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Farmers urged to boost mustard yield to meet country's demand

News Desk Agriculture 2023-02-08, 12:53pm

Scientists and researchers have unequivocally called for boosting mustard yield after the best uses of high yielding varieties.

Scientists and researchers have unequivocally called for boosting mustard yield after the best uses of high yielding varieties, including BARI Sharisha-17, and modern technologies to meet the gradually mounting demand of the cash crop.
Enhancing domestic production can be the crucial means of meeting the local demands through lessening the pressure on import of the edible oil.
They made the observation while addressing a farmers' field day meeting at Basantapur village under Godagari Upazila in the district on Tuesday attended by around 100 farmers and others concerned.
Oil Seed Research Centre (OSRC) and Barind Centre of On Farm Research Division (OFRD) under Bangladesh Agriculture Research Institute (BARI) jointly organized the farmers meeting supported by Enhance production of oil crops (EPOC) project (BARI part).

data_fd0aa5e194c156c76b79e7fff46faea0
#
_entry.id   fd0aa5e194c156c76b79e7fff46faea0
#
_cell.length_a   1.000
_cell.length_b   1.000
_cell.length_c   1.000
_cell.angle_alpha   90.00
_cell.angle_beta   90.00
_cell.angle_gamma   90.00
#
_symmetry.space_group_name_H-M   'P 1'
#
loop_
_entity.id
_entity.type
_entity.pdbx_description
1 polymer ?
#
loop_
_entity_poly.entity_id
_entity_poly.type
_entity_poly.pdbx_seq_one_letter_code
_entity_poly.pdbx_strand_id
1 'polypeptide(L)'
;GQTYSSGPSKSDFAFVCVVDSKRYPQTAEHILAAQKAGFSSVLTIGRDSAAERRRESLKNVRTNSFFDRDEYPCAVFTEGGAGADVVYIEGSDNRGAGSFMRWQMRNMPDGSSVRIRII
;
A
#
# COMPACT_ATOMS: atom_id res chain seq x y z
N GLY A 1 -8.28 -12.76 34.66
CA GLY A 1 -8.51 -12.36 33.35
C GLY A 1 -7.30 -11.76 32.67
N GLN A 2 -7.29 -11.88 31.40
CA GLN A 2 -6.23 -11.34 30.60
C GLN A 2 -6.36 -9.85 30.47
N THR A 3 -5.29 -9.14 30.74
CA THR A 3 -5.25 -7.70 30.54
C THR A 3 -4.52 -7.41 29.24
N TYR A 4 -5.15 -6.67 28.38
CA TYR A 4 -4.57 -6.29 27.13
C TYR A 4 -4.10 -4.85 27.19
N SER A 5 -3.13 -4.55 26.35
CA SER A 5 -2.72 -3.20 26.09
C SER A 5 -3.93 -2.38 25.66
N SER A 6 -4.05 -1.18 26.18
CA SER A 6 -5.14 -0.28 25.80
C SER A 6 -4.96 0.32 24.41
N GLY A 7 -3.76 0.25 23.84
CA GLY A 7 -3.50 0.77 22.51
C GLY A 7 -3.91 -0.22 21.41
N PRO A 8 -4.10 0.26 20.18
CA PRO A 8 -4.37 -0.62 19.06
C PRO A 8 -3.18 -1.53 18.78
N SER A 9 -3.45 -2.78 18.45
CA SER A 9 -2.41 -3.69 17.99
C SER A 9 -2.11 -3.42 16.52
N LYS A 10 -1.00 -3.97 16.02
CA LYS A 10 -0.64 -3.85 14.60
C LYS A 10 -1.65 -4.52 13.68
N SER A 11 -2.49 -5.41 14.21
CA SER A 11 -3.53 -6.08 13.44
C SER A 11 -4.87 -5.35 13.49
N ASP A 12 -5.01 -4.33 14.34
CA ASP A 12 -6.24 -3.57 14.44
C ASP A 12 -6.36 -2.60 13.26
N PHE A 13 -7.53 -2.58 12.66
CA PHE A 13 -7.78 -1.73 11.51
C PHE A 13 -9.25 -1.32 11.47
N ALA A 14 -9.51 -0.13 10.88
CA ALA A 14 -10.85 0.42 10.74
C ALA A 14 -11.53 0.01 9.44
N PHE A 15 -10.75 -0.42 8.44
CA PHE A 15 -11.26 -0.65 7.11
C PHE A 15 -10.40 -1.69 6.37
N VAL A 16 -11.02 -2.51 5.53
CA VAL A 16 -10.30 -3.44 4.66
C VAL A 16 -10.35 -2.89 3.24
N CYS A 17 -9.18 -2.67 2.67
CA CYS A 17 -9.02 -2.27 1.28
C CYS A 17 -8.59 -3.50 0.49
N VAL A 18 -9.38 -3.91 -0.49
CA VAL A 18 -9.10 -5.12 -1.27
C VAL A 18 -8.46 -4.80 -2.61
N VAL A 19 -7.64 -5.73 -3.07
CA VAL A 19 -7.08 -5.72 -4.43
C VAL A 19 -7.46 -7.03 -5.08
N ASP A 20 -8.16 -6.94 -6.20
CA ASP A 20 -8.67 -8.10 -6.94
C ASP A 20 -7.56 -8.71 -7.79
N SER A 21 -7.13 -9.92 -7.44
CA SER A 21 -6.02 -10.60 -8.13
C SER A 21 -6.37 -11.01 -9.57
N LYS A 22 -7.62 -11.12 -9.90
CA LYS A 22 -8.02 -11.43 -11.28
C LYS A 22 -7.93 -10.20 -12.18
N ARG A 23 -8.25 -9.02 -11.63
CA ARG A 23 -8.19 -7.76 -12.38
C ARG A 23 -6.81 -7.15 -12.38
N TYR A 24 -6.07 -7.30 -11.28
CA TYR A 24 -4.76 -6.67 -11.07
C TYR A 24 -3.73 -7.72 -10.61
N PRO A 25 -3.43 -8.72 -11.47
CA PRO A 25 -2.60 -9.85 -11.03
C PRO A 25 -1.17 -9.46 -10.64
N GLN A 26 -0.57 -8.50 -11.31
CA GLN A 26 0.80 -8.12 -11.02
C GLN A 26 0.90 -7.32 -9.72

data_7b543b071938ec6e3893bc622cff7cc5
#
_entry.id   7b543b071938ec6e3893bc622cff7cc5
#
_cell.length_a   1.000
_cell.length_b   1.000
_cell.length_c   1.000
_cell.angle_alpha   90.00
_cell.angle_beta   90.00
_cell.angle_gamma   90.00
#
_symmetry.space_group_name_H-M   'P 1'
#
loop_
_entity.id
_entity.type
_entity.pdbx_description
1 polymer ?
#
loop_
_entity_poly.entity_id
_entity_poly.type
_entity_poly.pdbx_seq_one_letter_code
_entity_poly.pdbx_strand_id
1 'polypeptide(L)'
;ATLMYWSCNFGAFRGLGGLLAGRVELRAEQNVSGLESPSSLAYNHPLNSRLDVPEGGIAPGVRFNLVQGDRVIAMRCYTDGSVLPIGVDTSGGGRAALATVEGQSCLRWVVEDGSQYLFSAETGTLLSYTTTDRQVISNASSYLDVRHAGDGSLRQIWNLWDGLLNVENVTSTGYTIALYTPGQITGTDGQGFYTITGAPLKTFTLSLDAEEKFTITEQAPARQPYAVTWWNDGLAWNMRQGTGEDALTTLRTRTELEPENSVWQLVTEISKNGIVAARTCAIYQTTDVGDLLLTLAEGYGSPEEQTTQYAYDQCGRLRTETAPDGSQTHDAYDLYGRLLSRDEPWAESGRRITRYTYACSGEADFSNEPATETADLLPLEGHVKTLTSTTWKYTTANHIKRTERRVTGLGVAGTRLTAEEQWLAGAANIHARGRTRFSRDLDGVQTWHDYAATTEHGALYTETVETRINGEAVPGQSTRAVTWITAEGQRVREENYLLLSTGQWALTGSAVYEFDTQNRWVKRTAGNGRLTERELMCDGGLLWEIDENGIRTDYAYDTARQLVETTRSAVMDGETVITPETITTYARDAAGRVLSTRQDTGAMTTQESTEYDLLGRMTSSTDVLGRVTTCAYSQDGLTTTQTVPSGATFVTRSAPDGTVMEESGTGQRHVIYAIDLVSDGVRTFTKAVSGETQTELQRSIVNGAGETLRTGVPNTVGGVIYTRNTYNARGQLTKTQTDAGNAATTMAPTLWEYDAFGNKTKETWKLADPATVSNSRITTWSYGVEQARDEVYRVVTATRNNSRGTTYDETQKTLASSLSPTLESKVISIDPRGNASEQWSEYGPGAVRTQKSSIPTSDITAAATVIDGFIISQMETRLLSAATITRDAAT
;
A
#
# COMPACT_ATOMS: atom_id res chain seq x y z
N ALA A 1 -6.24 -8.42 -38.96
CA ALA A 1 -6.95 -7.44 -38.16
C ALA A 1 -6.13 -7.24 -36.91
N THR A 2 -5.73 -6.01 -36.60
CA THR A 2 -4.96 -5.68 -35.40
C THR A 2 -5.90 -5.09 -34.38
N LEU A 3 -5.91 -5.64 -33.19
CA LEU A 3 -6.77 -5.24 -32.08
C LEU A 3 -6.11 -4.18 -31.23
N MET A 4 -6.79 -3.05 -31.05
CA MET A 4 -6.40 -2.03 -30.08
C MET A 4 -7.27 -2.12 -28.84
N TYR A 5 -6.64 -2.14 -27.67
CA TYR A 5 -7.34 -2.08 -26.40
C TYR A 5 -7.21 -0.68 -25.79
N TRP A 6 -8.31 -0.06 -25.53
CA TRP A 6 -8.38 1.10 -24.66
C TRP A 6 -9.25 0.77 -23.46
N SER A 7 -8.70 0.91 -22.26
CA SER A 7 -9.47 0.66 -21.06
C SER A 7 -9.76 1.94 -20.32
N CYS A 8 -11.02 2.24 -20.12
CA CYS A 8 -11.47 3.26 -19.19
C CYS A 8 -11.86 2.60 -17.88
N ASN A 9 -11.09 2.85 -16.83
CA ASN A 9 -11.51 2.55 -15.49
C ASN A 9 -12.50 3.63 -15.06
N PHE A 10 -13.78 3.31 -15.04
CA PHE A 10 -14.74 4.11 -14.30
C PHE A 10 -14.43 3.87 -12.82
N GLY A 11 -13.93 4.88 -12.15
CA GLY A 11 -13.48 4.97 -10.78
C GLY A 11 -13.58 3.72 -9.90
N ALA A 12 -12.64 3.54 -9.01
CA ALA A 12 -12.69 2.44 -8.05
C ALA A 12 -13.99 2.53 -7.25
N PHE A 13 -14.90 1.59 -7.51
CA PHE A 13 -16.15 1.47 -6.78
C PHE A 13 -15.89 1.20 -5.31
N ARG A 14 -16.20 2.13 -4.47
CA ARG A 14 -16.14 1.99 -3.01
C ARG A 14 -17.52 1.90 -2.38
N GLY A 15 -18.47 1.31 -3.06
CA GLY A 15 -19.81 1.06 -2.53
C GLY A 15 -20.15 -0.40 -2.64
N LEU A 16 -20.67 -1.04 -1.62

OFRD Senior Scientific Officer Dr Shakhawat Hossain and OSRC Senior Scientific Officer Dr Rabiul Islam addressed the meeting as resource persons disseminating their expertise on the issue.
With Upazila Agriculture Officer Moriam Ahmed in the chair, the meeting was also addressed by OSRC Scientific Officer Krishna Chandra Saha.
Dr Shakhawat Hossain told the meeting that they are introducing the mustard-sesame-transplanted aman paddy cropping pattern at the Bashantapur area to enhance oilseed production.
He also said the government has given importance to boost oilseed production to lessen the oil deficit. Dr Hossain, however, said the oilseed farming has started rising in the region in the last couple of years.
This year, farmers have brought 16,850 hectares of land under oilseed farming against the previous year's acreage of 8,650 hectares only in Godagari upazila.
He defined that BARI Sharisha-17 is high-yielding and short duration and its oil-extraction is 3-4 times more compared to other varieties.
Dr Rabiul Islam said the country produces only 3.5 lakh tonnes against the annual demands of 15 lakh tonnes.
"We have to import edible oil worth around Taka 30,000 crore to meet the edible oil demand every year so there is no way but to boost domestic production to cut the import pressure," he added.